The information obtained with Swimtraxx One is highly valuable for coaches. The intelligence inside the system provides coaches and athletes with an accuracy down to tenths of a second. In this blog post, we give some insights into how we achieved those accuracy levels.
Swimtraxx One quantifies 9 parameters essential to monitor in swimming and share them in real time with the coach. First, we measure heart rate, allowing you to keep track of the internal load of the body during workouts. Additionally, we detect what stroke you are swimming, how fast you turn, how long you stay underwater, we time your laps, calculate stroke rate, stroke efficiency and finally we count strokes and breaths.
Swimtraxx One is created after many years of scientific research. This to obtain the best possible accuracy using cutting edge algorithms combined with artificial intelligence and state-of-the-art machine learning techniques. At the foundation of the Swimtraxx algorithms, there are large data sets that are obtained by multiple sensors we have built into the system. Those “sets” you can take literally as we have collected data while swimmers from different levels were working out. We have been processing the raw sensor data by making signal annotations, performing video footage analyses and using multiple data collection protocols. This has resulted in high performance algorithms that analyze all sensor data in real-time while swimming. Every stroke, breath, and lap Swimtraxx One gets smarter. The data obtained by Swimtraxx One is transmitted to a tablet, giving coaches live insights into their swimmer's performance. This allows them to fully focus on the swimming technique of their athletes instead of losing precious coaching time while gathering all data manually.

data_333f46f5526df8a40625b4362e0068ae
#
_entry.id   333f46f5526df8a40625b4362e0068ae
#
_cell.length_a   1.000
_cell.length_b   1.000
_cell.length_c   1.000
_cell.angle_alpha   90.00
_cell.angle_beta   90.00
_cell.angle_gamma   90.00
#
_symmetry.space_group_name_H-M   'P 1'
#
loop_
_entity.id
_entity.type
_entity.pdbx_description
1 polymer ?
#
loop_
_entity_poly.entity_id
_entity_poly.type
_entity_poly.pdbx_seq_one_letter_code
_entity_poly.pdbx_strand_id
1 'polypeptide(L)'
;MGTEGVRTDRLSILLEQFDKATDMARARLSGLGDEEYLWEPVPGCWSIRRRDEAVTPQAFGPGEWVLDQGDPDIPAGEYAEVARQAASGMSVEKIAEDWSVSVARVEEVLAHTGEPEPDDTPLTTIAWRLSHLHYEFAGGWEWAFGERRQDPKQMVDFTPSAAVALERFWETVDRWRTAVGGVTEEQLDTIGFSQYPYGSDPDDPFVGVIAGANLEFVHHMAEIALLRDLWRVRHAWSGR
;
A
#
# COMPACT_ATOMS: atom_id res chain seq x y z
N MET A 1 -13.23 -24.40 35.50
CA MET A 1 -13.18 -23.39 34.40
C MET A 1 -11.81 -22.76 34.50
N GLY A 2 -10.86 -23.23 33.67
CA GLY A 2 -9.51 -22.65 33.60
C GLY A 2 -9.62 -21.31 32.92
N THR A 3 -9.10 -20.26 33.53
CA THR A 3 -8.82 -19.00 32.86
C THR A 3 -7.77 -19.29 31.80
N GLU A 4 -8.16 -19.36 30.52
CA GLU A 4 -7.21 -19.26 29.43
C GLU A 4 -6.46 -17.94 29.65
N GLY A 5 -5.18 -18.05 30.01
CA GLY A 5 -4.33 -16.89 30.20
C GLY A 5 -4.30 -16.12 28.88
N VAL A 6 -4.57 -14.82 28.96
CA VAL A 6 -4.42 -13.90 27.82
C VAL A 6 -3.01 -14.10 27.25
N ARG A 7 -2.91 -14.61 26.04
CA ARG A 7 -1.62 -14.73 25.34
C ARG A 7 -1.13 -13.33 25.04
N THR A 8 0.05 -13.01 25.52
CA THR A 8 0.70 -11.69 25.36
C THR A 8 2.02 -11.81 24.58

The placement of Swimtraxx One also plays an import role in the accuracy level of certain parameters. Research taught us that positioning Swimtraxx One on the temple is the best location to measure all of the above-described parameters. Let us take the identification of breathing patterns as an example. When breathing, a swimmer makes a very specific head movement. Where better than any other place to identify that specific movement than on the head itself. This is only one example of why our symmetric shaped tracker is mounted on a swimmers very own and favorite goggles, and thus his head. Imagine we would try to measure breathing patterns with a device attached to the wrist or ankles.
To end this blog post we have a small disclaimer for you: head banging while swimming might confuse our algorithm and will not be recognized. So, keep that head straight and your technique flawless. 😉